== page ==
Having a baby is a major, life-changing event for you and your partner. You may have expectations of the child birth experience and we at POSA are committed to making this as safe and comfortable as possible.
We provide anaesthesia for labour and delivery, as well as caesarean sections.
Types of Pain Control for Labour
What pain relief is available?
It may be difficult to know what pain relief option will best suit you during your labour. Here are some options which you may consider:
Nitrous Oxide (Entenox)
Patient-Controlled Analgesia (PCA)
What is an Epidural?
An epidural is a plastic tube inserted in your lower back via a needle guide. Medicine is administered through this tube throughout your labour to ensure adequate pain relief. This will allow you to have a more relaxed and relatively pain free labour experience.
What is involved in getting an Epidural?
At any stage during labour, an epidural may be provided on your request. An anaesthestist will be called in who will be able to deliver this service. They will discuss the risks of the procedure, obtain your consent and proceed to set up for the epidural placement. An epidural may be administered in the sitting or lying position. When ready, the anaesthetist will clean your back with antiseptic solution. They will then give you a small local anaesthetic injection to numb the skin of your back. This will ensure the procedure is relatively painless. The plastic tubing will be inserted and left in your back for ongoing pain relief. Pain medicine will be delivered via this device but may take up to 20 mins to take full effect.
When pain relief is achieved you may also experience some weakness in your legs. For safety reasons, you will not be allowed to walk after receiving the epidural and you will need to have a urinary catheter. During your labour, medicine may be administered in 2 ways:
- Continuous infusion
- Intermittent infusion administered by pressing a button controlled by you
The choice between these 2 methods depends on hospital protocols. Stronger pain medicine may be administered via the epidural in the event you require a Caesarian section.
What are the risks associated with having an Epidural?
- Failure (a repeat epidural may be offered)
- Partial block (measures will be taken to correct this including offering a repeat epidural as a last resort)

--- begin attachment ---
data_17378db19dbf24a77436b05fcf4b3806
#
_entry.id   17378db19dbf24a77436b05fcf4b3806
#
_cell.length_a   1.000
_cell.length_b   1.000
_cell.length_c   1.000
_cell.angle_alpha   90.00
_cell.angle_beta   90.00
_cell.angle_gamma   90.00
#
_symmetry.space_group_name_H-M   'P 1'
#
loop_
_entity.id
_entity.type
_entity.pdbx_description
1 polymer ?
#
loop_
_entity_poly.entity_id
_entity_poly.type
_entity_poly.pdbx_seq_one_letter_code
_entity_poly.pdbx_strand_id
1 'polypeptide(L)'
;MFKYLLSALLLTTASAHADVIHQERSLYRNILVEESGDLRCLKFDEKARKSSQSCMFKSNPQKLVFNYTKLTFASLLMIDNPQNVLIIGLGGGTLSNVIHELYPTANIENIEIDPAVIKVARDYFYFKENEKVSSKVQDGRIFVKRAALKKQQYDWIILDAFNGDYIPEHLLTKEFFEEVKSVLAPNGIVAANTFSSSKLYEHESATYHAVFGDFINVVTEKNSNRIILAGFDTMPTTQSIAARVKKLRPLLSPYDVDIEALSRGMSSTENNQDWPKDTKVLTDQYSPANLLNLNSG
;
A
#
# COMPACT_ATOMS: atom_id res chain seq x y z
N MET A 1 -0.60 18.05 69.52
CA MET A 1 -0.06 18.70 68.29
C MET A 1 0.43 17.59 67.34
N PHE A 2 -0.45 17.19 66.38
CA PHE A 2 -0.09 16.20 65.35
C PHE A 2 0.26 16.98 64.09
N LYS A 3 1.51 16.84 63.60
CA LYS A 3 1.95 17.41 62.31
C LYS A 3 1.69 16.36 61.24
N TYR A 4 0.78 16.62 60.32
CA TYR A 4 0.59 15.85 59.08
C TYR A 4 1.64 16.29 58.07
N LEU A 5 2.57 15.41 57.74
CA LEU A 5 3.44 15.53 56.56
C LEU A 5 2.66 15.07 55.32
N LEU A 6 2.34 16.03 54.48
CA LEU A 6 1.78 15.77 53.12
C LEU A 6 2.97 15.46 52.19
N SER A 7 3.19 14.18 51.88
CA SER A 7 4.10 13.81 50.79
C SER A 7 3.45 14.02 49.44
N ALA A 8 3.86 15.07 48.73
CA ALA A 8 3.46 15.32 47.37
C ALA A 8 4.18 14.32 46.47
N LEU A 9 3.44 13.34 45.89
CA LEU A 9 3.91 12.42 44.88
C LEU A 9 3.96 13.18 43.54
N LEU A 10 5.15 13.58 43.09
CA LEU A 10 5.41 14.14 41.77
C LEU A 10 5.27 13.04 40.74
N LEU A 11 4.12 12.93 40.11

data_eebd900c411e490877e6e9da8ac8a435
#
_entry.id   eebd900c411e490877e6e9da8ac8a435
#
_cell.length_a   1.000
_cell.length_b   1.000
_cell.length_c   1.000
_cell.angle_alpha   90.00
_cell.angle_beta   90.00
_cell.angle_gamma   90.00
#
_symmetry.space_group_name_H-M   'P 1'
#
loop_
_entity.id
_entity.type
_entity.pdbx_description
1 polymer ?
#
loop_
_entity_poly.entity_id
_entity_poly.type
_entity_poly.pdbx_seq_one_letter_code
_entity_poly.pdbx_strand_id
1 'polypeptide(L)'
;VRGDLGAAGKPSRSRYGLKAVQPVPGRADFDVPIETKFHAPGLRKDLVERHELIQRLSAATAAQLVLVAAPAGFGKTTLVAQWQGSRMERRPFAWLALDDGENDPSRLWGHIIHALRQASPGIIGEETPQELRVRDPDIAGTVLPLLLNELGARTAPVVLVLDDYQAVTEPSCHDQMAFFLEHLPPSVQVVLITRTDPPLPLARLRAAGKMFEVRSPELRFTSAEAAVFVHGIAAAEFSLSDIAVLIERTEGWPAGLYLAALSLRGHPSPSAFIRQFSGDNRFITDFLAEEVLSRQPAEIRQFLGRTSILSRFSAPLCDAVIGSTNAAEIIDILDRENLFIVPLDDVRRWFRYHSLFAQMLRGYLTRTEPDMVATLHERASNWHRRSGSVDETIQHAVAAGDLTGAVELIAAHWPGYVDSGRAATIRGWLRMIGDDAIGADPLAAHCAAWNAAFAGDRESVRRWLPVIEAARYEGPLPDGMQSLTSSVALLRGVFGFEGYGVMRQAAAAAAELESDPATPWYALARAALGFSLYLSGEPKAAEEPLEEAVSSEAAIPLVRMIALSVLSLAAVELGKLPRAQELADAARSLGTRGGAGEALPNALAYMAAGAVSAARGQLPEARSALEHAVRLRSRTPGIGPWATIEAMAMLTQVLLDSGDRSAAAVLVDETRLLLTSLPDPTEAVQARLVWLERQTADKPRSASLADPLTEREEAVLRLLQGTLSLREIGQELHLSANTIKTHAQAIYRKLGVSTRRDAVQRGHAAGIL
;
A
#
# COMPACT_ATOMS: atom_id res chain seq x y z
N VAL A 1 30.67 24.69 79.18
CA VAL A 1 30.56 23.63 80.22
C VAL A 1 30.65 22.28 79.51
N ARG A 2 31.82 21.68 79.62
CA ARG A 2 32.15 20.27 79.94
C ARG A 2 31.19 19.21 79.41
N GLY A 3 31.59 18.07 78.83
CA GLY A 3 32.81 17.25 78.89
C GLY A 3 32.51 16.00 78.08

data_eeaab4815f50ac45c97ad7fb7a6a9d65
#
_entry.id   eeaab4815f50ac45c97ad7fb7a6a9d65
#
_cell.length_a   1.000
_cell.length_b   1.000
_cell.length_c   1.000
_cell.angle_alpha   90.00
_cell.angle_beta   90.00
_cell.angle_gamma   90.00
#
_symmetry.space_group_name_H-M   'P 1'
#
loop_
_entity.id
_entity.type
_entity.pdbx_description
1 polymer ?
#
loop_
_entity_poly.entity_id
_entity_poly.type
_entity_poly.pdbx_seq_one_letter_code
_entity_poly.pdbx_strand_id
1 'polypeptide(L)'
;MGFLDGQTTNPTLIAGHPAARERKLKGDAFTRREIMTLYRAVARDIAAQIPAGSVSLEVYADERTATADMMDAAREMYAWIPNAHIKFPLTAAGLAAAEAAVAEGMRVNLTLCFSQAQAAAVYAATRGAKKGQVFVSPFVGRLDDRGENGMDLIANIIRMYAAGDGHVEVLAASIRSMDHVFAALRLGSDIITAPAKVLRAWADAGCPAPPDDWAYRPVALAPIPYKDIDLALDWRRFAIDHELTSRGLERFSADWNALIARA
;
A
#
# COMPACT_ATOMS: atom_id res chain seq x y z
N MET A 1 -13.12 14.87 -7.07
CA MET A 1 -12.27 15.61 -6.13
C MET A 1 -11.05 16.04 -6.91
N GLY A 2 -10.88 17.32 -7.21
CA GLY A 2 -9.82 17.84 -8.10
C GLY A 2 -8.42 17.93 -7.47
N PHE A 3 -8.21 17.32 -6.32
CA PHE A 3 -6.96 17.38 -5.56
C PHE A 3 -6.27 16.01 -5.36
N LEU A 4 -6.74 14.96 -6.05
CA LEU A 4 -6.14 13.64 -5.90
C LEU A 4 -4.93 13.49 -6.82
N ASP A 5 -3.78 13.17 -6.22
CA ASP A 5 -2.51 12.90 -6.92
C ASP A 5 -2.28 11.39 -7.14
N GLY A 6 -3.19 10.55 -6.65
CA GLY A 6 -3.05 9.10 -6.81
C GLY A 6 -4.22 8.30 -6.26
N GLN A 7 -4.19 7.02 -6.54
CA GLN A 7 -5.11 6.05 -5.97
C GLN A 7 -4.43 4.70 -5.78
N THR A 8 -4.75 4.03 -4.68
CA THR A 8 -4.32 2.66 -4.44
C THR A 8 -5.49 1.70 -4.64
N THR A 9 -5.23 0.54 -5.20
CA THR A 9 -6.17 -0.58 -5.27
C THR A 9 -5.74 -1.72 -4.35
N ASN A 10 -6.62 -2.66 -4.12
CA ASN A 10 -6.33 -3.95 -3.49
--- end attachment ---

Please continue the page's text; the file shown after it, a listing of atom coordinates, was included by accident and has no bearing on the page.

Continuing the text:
- Low blood pressure
- Post Dural Puncture Headache (a particular type of headache which may occur after having a spinal or epidural)
- Minor nerve injury (this often resolves within days)
- Localised bleeding
- Major nerve injury resulting in permanent nerve damage or paralysis (this is extremely rare and often due to either localised bleeding or infection)
- Drug reaction or toxicity
Complications do not occur often and rarely lead to significant problems for either the mother or the baby. Your anaesthesist will discuss these risks with you and any other questions you may have at any time. Please note that there are some situations where an epidural is strongly advised and other situations where an epidural is not appropriate
Anaesthesia for Caesarian Section
There are several methods of providing anaesthesia for a Caesarian section:
- Spinal anaesthesia (for elective and semi-urgent situations)
- Epidural top-up anaesthesia (for patients who already have a working epidural)
- General anaesthesia (for elective and emergency situations)
Caesarian sections are usually done with a spinal block (also known as a subarachnoid block). This allows both mother to be awake and partner to be present during the delivery. It also allows additional safety for the baby. The procedure and risks are similar to those for an epidural. A spinal is different from an epidural because a spinal is a single injection in your lower back without the use of a catheter, and the medicine is administered in a different place in your back. If a labouring patient has an epidural and subsequently requires a Caesarian section, the epidural can be used to provide anaesthesia. General anaesthesia may be performed in extreme emergencies, certain medical conditions or rarely due to patient preference.
Your anaesthetist will discuss your individual risks with you. We encourage you to raise your specific questions and concerns with them prior to your procedure.